Art may not have necessarily imitated life for Mason Gooding, but art has certainly taught him a lot about life. At just 25 years old, the Love, Victor actor – who has also appeared in Scream, I Want You Back and Moonshot this year – is a rising star in the industry, propelled by his desire to continually challenge himself.
"Acting is the perfect middle ground between being able to step into someone else's shoes… and [fulfilling] a desire to show people that, regardless of what social, professional or artistic limitations we attribute to ourselves, we can work to [attain what] otherwise seems impossible," he tells A.frame.
Some of those themes are represented in the films Gooding holds most dear. The movies that have especially influenced his career are also the ones that have affected him deeply as a person. Gooding notes, "In some cases, they have allowed me to navigate my personal life by way of lessons I've learned."
Below, Gooding breaks down five of the films that have influenced him the most.
Directed by Ryan Coogler
I find the representation present in Black Panther and the understanding of people that look like me as super heroic, as extraordinary – more than the average person. A story that, at least for me, uplifted my mentality, both in my sense of self as well as just my excitement to be in an industry willing to take the leap to highlight and showcase the best aspects of being not just Black, but also… more often than not, you don't see as many different cultural aspects come to a head in a movie the way that it did in Black Panther. To also find such great success is really just inspiring and exciting. And I think it's the one movie on this list that I could watch several times in a row and not once look away from the screen. I grew up a chubby comic book nerd. And I feel like the primary understanding I allowed myself to think is that I just wasn't built to be a protagonist. And it wasn't until this movie came out in 2018 that I allowed myself the understanding that it's not a matter of how you look that incites the empowerment you can feel or exist in, but it's how you make the most of your personality, the tools that are ingrained in you – culturally and through your family and the loved ones around you – that incites how you can better the world.
Directed by Mathieu Kassovitz
That movie is, of the five, the most transformative experience I'd had. That was the first movie I had watched in another language without the subtitles. I watched it for my French class in high school. That was the first time I had watched a movie and felt empowered, both beyond the cinema and what a film can do. Also, just in the language and understanding something beyond my primary language, which is English. I think it was the combination of pride that I was able to follow along a movie in a language that wasn't my native tongue, and also the amazement in the narrative being told. La Haine basically encapsulates what, as I understand it, Paris was at the time. And how the juxtaposition between classism and sense of self incite your relationships and how that comes at odds with, I guess, sociopolitical climates and aspects thereafter. But it's really just a beautiful movie that allowed me to engross myself in an entirely new genre.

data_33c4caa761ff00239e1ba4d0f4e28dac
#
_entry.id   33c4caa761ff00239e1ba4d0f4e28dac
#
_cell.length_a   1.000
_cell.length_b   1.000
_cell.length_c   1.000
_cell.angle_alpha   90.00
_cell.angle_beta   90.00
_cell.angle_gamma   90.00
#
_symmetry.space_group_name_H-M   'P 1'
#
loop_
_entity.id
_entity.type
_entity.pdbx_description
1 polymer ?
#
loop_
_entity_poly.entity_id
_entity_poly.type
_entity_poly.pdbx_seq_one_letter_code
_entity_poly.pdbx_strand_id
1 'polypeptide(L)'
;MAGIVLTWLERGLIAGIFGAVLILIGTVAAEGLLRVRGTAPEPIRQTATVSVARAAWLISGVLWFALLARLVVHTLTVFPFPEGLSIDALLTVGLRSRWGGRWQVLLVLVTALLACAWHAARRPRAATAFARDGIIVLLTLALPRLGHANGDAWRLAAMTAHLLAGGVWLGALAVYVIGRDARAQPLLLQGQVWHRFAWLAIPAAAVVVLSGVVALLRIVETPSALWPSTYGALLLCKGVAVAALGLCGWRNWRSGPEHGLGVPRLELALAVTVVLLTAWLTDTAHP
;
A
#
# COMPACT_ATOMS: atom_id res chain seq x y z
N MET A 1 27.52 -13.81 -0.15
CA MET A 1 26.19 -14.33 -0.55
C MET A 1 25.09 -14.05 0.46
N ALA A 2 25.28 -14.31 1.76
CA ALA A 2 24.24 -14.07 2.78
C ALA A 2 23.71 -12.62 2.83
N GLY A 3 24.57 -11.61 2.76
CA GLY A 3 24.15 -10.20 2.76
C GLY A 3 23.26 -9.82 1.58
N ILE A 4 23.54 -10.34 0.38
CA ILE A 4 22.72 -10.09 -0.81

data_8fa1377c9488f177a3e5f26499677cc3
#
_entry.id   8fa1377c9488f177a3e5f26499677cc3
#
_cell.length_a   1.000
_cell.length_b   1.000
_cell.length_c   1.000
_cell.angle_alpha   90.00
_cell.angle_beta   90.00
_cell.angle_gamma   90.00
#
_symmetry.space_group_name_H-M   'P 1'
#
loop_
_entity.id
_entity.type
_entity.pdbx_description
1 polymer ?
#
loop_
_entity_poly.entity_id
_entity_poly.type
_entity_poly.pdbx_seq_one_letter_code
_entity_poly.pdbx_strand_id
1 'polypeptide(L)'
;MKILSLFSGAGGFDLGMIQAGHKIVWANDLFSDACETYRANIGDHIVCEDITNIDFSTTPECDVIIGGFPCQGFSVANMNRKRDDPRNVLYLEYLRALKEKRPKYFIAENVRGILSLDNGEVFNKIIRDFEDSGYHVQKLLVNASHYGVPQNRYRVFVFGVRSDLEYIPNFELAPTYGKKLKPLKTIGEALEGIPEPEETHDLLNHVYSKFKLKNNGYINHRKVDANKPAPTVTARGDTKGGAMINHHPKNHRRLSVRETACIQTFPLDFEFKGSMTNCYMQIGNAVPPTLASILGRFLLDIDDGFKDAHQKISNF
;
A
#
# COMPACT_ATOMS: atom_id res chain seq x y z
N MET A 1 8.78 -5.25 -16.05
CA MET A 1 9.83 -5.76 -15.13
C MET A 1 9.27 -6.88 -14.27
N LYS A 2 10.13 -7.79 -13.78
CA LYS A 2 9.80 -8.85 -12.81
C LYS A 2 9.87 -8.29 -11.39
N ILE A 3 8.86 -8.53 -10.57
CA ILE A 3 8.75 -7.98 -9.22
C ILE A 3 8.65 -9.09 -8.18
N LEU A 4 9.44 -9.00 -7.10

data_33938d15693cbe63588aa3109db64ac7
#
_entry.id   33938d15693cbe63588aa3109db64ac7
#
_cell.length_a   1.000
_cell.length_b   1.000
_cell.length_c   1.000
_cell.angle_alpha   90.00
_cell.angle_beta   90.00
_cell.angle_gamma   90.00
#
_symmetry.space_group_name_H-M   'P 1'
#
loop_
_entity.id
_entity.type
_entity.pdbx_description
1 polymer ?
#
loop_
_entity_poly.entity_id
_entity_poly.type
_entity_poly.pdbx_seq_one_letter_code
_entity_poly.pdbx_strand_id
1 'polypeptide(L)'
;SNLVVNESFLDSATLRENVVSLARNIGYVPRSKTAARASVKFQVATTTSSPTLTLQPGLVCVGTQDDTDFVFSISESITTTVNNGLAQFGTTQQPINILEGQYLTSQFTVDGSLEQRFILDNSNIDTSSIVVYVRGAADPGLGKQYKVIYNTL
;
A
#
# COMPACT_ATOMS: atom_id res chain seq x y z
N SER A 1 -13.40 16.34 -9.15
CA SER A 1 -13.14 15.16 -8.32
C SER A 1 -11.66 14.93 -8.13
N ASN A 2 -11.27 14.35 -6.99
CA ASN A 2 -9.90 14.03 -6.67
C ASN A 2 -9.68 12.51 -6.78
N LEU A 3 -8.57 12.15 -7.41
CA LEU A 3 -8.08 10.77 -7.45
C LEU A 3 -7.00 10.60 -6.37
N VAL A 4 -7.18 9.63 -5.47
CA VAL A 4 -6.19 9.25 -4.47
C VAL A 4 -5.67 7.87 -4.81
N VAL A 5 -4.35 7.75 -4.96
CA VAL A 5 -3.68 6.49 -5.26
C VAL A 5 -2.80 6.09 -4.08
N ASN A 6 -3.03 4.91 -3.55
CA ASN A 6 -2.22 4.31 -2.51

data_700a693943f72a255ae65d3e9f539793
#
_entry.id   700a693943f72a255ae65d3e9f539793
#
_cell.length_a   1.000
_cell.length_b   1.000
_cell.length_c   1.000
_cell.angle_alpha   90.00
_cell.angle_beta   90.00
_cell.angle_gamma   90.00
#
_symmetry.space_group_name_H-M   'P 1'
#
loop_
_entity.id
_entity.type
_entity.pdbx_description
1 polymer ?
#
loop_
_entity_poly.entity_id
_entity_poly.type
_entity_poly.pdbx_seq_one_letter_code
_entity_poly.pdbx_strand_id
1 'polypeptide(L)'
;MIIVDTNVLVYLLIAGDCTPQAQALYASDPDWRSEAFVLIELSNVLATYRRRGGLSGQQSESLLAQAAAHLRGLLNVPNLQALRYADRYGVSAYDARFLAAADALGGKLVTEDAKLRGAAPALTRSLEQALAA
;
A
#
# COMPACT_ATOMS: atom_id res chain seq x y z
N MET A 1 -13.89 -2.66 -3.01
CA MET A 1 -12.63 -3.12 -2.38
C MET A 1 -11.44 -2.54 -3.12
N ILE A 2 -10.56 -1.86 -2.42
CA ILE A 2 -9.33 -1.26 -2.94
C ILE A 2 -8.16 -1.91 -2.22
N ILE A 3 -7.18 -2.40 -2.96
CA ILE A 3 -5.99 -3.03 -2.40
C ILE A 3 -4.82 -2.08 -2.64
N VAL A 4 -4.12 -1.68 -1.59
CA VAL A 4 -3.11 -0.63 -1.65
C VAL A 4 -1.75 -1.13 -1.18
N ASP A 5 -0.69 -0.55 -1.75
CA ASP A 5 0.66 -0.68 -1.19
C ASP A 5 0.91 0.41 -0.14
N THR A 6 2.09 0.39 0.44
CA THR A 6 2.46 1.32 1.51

Directed by Sidney Lumet
As a kid, I watched The Wiz before I had seen The Wizard of Oz. So, to me, The Wiz is the definitive story, as far as the narrative of Dorothy and the actual Oz narrative is concerned. That was the first time I had been enchanted by people that looked like me. The Wiz was such an experience. The music was contemporary, enlightening and magical. I think the whole experience just made for one that allowed me to not need a Wizard of Oz for years to come. Obviously The Wizard of Oz is great… but The Wiz, for me, will always be the definitive Oz fairy tale.
Directed by Hayao Miyazaki
I watched Howl's Moving Castle at maybe 10 or 11. And that incited for me the dynamic romantically that I've tried to adopt in my personal life. That's my favorite movie of all time, by the way. Howl embodies what, at least for me, is the ideal partner that I would like to bring, in terms of a romantic relationship. He's stoic and levelheaded at one moment, and then, at his weakest moment, is an inconsolable cry-baby. Sophie is a progress-driven, immensely talented, very self-motivated woman. I think the dynamic between the two – at least for me at the time – seemed like the perfect and ideal form of romance and enchantment. Hey, if my romantic life could emulate anything of the Howl's Moving Castle narrative, I would say it's been a success.
Directed by Derek Cianfrance
The deconstruction of romance. It wasn't until I watched Blue Valentine that I noticed the idealism and the romanticism present in modern cinema and in a lot of rom-coms that I consumed as a kid. Once I watched Blue Valentine, I noticed a lot of my own personal proclivities to be grandiose or overtly romantic without being pragmatic or practical. That isn't what love is all the time. At times, it's messy. There's two people that have to give up a lot of their lives to support a relationship that, a lot of times, will end up being the destruction of certain aspects of people's identity. It was a very sobering movie. I think just because of the influence it had on me and my understanding of what love is or might be, I come back to it every single time I need a little grounding in my life.